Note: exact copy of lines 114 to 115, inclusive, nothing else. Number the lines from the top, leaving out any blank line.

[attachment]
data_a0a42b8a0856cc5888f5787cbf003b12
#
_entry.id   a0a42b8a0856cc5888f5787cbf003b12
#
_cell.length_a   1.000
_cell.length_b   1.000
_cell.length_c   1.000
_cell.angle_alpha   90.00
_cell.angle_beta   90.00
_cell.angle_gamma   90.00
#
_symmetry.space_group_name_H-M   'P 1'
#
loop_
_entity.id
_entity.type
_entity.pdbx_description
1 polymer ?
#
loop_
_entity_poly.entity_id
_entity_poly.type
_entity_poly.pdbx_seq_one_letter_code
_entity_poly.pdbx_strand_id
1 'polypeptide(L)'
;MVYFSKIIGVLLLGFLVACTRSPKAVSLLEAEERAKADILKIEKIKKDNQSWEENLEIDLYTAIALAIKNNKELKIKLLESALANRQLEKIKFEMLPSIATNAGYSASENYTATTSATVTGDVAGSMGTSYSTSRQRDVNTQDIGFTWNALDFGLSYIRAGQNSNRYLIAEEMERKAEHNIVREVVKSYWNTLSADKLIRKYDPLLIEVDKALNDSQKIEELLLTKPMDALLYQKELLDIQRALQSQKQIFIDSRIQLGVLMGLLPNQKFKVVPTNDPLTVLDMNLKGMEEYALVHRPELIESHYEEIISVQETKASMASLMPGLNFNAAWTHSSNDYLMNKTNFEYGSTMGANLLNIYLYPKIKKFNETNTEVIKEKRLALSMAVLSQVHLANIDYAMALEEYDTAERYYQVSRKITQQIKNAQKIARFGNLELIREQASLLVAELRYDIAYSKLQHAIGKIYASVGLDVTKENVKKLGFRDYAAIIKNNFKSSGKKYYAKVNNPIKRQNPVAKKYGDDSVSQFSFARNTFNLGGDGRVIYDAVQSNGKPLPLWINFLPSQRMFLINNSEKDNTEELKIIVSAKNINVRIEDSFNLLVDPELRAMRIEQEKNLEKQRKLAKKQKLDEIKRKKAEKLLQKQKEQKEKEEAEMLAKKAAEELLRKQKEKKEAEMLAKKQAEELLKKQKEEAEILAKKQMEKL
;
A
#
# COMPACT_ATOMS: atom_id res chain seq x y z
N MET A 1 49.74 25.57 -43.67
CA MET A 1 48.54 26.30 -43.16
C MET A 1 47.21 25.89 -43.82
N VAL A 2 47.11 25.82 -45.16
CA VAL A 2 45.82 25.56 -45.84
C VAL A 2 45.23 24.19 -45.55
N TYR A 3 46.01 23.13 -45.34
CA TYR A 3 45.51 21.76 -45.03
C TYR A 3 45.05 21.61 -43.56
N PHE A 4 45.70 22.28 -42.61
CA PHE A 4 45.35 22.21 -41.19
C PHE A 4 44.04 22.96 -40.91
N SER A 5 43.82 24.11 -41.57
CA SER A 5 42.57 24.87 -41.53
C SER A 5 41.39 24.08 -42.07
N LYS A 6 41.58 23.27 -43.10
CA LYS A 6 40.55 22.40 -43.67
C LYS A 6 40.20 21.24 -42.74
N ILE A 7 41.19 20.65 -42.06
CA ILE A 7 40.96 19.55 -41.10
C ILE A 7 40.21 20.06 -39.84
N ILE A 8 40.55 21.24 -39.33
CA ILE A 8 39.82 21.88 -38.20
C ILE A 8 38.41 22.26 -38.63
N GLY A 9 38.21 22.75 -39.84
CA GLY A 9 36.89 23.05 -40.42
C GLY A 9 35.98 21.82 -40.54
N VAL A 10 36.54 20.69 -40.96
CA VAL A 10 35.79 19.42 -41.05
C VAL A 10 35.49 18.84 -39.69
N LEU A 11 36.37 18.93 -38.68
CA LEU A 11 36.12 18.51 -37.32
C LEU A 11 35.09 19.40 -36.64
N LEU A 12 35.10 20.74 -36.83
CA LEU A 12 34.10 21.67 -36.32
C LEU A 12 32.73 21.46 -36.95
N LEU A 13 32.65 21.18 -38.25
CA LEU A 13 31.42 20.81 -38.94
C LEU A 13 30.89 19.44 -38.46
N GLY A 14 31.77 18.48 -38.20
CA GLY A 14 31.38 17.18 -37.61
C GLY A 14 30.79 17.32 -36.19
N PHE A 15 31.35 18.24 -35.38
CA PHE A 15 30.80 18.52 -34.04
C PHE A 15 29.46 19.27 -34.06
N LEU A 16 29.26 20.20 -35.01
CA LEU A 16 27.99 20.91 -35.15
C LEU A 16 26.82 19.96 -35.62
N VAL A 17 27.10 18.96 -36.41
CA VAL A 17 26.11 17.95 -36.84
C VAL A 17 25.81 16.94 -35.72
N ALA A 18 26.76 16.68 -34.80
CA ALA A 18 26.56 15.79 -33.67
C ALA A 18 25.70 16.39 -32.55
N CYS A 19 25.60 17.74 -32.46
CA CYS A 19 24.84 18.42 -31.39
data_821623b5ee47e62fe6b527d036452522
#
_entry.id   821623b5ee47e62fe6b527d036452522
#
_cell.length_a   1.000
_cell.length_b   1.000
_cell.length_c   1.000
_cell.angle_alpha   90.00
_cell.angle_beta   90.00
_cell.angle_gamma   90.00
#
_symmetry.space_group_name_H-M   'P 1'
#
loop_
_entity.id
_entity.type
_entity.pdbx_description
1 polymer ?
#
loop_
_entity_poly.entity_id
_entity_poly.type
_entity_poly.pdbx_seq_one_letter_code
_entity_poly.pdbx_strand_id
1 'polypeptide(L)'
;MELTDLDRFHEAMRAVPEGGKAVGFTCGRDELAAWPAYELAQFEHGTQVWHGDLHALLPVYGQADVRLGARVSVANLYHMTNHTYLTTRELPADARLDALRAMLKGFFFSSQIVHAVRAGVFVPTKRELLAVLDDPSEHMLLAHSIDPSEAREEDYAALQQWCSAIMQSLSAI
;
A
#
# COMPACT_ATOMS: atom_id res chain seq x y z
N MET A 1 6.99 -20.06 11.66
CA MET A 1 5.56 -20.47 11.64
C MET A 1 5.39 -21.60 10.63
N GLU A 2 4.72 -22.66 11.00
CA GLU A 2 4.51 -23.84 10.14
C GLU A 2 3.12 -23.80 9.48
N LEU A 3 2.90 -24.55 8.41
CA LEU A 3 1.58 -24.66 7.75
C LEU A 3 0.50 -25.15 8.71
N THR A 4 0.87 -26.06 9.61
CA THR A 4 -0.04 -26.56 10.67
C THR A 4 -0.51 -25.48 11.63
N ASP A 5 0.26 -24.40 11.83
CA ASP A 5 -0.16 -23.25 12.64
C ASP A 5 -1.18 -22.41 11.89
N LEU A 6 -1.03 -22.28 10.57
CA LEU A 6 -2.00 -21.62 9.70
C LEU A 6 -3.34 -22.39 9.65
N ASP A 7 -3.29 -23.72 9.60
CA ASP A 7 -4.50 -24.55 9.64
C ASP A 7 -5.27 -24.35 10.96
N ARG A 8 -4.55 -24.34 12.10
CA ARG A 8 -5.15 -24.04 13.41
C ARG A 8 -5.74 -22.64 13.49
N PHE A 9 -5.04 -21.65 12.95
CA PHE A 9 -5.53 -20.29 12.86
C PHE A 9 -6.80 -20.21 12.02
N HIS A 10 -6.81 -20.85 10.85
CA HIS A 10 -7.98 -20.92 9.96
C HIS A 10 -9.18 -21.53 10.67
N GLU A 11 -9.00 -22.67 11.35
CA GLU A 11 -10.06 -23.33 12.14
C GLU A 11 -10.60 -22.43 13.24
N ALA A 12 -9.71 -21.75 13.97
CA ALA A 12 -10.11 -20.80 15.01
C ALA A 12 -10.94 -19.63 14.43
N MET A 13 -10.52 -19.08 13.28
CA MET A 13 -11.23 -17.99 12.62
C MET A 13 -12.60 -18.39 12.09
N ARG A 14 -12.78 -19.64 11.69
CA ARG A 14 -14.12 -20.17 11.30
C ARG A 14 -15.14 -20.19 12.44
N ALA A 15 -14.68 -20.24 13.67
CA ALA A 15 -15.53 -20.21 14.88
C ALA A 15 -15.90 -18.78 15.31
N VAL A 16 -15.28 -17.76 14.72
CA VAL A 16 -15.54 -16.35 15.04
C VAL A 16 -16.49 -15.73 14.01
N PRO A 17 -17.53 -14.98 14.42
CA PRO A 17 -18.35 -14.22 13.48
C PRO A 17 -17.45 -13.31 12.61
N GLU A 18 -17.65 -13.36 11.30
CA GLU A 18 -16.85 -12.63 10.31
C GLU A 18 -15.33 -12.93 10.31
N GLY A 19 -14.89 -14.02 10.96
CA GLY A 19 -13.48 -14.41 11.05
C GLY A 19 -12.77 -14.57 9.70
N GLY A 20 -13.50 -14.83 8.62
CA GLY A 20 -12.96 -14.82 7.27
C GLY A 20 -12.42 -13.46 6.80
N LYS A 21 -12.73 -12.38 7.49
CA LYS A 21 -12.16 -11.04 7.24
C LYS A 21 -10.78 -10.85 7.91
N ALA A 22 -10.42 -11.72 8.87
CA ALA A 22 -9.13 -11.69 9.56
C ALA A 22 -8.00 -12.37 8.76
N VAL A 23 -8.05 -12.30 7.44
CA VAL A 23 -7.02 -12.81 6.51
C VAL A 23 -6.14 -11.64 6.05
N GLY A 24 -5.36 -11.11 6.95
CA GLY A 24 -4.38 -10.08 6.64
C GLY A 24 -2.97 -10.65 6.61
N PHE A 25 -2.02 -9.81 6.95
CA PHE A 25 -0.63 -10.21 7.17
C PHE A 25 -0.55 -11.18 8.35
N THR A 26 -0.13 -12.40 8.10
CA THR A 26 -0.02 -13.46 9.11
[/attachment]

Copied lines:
A
#